11 July 2024

Women hit the streets from Kabul to Mexico City on Wednesday to mark International Women’s Day and stand up for rights that are coming under increasing attack. 

With Afghanistan’s Taliban rulers imposing what the United Nations has called a “gender apartheid” on women, Iran’s repression of the Mahsa Amini protests, new US restrictions on abortion rights and the Ukraine war, protesters were fuelled by a sense that hard-won progress is being turned back.

But as thousands raised their voices and marched through cities across the world, others were forced to keep a low profile as authorities sought to block the demonstrations.

As night fell in Madrid, thousands of women, many wearing purple, packed the tree-lined boulevards of the Spanish capital, singing and shouting slogans to the beat of drums.

“My grandmothers fought for us to have certain freedoms that people are now trying to take away from us, so for me it’s really important to keep up the struggle,” said Mariam Ferradas, a 52-year-old kitchen worker.

In Istanbul, several thousand women defied a local ban on protests and staged a “Feminist Night March” under the watchful eye of the police, but were unable to reach Taksim Square because armed security barricaded entrances.

Whistling and chanting, they marched through the side streets, holding up flares and shouting “government resign”.

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Rare protest in Kabul

In Afghanistan, which the UN has denounced as the “most repressive country in the world for women’s rights,” an AFP correspondent saw some 20 defiant women holding a rare protest in the capital Kabul.

The Taliban government adheres to an austere interpretation of Islam and has effectively squeezed women and girls out of public life since seizing power in August 2021.

Thousands also joined rallies across Pakistan, despite efforts by authorities to block them over slogans addressing subjects such as divorce, sexual harassment and menstruation.

Rallies also took place in Thailand, and in Indonesia, but march organisers in Hong Kong called off a rare, authorized protest after activists were repeatedly summoned by the police.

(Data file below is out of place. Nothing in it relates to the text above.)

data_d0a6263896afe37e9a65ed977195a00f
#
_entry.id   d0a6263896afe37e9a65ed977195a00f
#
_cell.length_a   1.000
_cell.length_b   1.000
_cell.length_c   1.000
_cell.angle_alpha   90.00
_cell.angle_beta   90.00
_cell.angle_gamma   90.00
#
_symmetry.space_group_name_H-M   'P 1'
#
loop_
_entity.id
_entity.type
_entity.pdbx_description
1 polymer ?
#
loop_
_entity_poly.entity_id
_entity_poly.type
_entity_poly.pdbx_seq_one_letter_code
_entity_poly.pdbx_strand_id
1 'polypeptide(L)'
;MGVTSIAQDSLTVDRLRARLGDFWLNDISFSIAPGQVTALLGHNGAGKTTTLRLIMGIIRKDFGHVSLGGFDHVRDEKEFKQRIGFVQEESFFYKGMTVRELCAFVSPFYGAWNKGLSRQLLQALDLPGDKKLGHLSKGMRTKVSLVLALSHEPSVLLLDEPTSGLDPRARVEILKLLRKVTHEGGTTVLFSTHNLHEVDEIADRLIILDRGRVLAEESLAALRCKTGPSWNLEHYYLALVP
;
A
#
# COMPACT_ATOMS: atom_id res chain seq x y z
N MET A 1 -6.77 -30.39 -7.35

In France, demonstrators marched in 150 towns and cities to demand “equality both at work and in life” in protests focused on the fight against unpopular pension reforms that critics say is unfair to women.

‘Dramatic’ setbacks

In Washington, US President Joe Biden warned that “in far too many places around the world, the rights of women and girls are still under attack,” pointing to Afghanistan, Russia and Iran.

And in Abu Dhabi, former US secretary of state Hillary Clinton said progress on issues affecting women and girls had been “dramatically set back” by the Covid pandemic and “organised pushback” against women.

Ukrainian President Volodymyr Zelensky, speaking in Kyiv, praised women for their role in defending the nation against the Russian invasion, pointing to those who “teach, study, rescue, heal, fight — fight for Ukraine”.

Media rights watchdog Reporters Without Borders (RSF) said women journalists have paid the price for being at the front line.

Of the 12 women journalists detained in Iran, 11 were arrested following the Amini protests, with two facing charges that could carry the death penalty, it added.

Amini, a young Iranian Kurd, died in custody last year after she was detained for allegedly violating Iran’s strict dress code for women.

Meanwhile Brazil on Wednesday released a study showing the country had suffered 1,410 femicides last year — the highest number since records began in 2015.

In Venezuela, a women’s demonstration in Caracas focused on demands for a living wage amid inflation that has seen the minimum wage plummet. Thousands also demanded better economic conditions in the Argentine capital Buenos Aires.

While in Mexico City, Fatima Rios walked slowly among thousands of women demonstrators — still feeling the effects of being shot in the leg three times two years ago by a man “who simply hates women, and is still free,” she told AFP.

“My daughter and I live in fear! She recently told me: ‘Mommy, and if we both die at once?” Rios said in tears.

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Abortion rights in focus

This week, the European Union imposed sanctions on those responsible for violence and rights abuses against women in Afghanistan, Iran, Myanmar, Russia, South Sudan and Syria, with the UK following suit on Wednesday in Iran, Syria, South Sudan and Central African Republic.

Wednesday also saw feminists mobilising over abortion rights following the US Supreme Court’s decision to overturn a woman’s constitutional right to terminate a pregnancy.

In Paris, French President Emmanuel Macron announced his government would put forward a draft law enshrining abortion rights in the French constitution within months.

United Nations chief Antonio Guterres also called for greater protections for women online.

“Online mob violence is a direct attack on democracy and is effectively censoring women, hounding them from office, and blunting girls’ ambition to step up as leaders,” he said.

by Hazel Ward with Agence France-Presse bureau around the world